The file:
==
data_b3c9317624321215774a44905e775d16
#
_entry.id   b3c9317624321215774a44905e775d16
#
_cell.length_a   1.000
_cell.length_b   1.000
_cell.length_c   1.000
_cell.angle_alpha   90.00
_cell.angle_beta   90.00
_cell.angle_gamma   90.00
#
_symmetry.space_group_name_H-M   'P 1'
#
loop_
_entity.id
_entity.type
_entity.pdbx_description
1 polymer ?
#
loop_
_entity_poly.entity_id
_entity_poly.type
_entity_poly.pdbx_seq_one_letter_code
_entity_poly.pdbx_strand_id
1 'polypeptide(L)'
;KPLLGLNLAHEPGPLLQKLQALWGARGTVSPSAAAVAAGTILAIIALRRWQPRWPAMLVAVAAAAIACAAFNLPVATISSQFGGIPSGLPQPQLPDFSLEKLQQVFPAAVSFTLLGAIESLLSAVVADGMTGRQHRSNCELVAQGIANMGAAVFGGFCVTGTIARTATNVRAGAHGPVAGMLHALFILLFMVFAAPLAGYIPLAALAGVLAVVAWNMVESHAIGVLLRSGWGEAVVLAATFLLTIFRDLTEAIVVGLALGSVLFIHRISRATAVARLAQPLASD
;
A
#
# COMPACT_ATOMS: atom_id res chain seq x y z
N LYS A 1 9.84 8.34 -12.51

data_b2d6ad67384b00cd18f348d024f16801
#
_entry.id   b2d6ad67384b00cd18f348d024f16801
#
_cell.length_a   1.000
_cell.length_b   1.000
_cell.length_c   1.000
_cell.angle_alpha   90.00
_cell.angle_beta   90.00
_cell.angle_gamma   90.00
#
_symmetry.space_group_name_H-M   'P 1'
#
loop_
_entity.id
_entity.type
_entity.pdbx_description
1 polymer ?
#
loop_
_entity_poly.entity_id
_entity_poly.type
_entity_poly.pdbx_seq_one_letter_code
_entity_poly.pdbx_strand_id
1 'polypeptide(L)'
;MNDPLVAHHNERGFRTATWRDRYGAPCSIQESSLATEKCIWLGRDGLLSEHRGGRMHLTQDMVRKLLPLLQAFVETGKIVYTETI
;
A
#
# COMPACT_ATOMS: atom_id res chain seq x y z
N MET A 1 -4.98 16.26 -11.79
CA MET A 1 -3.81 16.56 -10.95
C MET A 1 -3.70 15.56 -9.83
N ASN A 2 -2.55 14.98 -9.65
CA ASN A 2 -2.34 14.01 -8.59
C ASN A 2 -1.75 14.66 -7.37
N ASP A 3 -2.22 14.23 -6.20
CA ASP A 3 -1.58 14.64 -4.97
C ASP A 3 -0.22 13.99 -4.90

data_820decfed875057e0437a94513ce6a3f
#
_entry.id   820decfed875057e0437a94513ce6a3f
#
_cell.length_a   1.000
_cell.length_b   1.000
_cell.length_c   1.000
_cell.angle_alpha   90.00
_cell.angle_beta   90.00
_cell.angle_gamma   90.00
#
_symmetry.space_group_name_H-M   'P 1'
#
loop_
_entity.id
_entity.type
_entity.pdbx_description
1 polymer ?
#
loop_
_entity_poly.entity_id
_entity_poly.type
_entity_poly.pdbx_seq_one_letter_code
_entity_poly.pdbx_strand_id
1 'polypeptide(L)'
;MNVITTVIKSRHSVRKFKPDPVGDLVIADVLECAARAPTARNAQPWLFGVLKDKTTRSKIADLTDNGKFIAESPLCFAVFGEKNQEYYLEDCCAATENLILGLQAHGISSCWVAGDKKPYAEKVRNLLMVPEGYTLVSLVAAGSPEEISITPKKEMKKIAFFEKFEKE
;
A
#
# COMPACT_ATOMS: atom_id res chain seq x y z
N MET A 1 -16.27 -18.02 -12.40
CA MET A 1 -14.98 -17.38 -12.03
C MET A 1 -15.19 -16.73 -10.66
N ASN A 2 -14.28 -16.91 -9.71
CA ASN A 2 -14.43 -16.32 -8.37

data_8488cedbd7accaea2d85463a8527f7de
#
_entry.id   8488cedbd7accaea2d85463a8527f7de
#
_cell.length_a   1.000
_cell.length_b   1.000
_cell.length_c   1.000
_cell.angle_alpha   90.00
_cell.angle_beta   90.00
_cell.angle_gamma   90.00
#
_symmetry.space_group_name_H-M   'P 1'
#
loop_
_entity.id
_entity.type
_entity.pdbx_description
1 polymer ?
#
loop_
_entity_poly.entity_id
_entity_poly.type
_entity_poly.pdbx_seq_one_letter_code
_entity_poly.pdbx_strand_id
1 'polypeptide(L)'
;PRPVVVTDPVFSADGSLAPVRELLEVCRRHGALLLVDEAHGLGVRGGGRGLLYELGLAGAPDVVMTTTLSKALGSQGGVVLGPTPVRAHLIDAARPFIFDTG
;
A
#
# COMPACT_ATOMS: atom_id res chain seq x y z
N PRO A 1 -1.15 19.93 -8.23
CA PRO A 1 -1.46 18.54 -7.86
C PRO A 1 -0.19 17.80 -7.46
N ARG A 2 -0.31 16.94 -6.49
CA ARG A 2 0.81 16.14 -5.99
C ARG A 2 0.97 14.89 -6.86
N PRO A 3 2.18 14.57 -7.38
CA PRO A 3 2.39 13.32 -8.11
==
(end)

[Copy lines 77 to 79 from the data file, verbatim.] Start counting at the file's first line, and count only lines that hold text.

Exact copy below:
_cell.length_c   1.000
_cell.angle_alpha   90.00
_cell.angle_beta   90.00